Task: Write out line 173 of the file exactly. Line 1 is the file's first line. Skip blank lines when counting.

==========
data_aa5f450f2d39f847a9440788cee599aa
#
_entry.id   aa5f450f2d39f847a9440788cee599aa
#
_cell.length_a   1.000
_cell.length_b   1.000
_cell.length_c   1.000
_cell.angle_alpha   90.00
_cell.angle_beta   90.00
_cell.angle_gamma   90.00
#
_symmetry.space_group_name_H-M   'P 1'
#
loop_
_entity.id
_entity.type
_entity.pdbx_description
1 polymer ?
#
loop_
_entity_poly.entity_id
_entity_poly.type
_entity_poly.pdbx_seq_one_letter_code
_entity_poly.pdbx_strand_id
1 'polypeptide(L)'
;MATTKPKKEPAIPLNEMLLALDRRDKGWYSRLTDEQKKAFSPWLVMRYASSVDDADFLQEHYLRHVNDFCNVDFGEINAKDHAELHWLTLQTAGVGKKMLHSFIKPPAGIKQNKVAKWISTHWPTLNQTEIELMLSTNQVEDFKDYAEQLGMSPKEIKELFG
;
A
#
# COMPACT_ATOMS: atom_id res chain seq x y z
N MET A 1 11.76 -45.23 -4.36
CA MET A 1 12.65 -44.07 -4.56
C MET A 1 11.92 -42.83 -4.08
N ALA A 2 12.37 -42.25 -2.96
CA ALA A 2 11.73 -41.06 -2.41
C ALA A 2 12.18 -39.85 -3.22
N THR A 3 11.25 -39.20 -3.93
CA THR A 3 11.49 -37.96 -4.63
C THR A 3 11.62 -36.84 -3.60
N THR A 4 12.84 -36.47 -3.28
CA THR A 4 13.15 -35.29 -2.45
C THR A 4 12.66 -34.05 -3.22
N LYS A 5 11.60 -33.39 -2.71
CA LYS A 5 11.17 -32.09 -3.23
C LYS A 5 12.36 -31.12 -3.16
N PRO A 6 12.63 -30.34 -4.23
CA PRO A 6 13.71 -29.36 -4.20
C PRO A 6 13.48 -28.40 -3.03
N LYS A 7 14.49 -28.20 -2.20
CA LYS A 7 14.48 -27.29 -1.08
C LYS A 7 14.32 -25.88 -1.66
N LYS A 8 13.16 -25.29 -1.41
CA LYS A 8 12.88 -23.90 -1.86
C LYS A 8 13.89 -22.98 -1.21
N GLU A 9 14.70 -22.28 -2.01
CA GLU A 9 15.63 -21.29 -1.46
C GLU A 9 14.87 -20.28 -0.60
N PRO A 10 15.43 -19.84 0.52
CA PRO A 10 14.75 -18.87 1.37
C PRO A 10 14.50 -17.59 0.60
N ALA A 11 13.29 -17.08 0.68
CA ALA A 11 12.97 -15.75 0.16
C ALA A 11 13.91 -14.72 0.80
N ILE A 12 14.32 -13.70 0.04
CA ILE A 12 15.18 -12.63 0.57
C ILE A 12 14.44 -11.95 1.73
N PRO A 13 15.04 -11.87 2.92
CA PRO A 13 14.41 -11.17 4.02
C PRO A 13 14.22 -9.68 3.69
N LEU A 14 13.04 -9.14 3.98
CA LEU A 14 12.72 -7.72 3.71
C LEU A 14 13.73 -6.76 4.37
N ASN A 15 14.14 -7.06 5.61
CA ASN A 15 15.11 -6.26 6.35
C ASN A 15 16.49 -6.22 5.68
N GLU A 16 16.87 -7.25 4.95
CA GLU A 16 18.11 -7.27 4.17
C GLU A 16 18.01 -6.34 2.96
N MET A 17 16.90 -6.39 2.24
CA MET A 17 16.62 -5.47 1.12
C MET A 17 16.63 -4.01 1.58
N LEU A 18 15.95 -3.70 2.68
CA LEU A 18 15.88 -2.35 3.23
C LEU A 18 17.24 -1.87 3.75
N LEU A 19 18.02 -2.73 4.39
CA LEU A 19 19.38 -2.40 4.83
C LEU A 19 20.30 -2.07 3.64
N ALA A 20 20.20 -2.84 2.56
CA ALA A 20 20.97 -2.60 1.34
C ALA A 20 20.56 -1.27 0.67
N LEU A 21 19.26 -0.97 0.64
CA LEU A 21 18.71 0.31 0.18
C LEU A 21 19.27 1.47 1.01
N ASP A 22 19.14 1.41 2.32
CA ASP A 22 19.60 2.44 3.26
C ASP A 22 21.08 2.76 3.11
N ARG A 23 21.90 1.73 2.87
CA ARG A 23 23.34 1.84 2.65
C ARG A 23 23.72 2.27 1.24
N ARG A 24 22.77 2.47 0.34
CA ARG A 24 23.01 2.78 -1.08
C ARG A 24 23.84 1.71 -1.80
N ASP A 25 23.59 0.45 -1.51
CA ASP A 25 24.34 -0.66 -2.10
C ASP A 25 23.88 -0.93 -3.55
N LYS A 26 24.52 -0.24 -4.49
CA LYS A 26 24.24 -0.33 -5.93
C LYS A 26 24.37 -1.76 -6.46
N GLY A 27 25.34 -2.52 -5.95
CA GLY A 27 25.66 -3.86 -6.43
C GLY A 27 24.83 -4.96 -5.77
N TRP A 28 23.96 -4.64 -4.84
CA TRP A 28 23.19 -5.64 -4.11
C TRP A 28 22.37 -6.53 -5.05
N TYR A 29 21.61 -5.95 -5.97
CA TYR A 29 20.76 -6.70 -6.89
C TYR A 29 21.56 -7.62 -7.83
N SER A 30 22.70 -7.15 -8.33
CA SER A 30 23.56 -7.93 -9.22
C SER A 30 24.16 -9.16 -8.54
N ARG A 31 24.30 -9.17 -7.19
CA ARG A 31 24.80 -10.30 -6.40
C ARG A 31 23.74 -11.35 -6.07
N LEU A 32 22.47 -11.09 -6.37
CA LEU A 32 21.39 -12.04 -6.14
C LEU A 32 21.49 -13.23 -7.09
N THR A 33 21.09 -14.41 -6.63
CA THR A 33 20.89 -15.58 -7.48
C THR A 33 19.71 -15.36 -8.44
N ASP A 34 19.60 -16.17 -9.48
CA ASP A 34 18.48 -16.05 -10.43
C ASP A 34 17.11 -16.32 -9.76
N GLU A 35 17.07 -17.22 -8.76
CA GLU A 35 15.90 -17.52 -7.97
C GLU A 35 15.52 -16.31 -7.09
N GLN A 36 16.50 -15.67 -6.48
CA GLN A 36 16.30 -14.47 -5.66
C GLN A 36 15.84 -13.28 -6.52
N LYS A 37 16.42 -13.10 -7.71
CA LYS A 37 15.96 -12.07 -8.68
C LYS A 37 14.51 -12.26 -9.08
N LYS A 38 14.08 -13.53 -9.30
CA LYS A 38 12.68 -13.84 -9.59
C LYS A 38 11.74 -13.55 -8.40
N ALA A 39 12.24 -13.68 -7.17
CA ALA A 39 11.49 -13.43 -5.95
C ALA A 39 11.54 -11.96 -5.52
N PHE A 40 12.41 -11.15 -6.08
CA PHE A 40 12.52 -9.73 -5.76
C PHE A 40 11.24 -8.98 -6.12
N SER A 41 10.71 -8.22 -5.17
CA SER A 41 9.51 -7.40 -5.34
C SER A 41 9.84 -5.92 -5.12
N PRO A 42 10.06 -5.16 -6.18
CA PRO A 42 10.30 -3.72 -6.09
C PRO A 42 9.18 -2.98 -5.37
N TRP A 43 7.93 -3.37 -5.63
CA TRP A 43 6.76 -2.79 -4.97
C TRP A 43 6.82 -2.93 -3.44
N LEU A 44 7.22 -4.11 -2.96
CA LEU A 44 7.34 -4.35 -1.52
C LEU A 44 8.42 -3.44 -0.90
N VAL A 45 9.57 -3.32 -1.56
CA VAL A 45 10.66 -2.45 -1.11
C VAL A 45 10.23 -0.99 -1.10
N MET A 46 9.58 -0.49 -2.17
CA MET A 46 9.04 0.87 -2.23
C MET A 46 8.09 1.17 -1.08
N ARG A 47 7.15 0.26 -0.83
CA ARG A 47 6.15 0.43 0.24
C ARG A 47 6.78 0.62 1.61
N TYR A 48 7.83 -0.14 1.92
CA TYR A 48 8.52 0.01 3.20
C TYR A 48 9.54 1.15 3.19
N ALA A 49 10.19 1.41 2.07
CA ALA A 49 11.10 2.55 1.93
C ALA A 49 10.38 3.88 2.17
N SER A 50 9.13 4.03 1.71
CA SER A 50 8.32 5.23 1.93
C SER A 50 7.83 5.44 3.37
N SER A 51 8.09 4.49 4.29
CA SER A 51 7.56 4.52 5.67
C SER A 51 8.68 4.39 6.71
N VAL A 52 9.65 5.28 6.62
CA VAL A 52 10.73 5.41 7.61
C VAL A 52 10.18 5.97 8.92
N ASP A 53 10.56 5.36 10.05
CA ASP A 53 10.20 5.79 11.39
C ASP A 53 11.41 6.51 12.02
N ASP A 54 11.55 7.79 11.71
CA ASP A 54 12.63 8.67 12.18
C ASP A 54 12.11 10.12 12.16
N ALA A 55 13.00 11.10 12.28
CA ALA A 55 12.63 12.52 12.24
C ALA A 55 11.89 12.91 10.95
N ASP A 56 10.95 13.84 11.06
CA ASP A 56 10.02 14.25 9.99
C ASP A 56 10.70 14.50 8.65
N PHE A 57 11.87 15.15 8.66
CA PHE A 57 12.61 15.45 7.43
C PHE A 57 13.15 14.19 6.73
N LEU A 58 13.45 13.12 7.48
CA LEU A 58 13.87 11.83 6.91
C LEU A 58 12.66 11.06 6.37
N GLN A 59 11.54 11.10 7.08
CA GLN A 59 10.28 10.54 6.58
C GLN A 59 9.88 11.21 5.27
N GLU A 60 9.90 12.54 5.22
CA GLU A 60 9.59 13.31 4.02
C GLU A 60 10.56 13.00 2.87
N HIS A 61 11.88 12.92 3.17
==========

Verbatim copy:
CA TYR A 48 8.52 0.01 3.20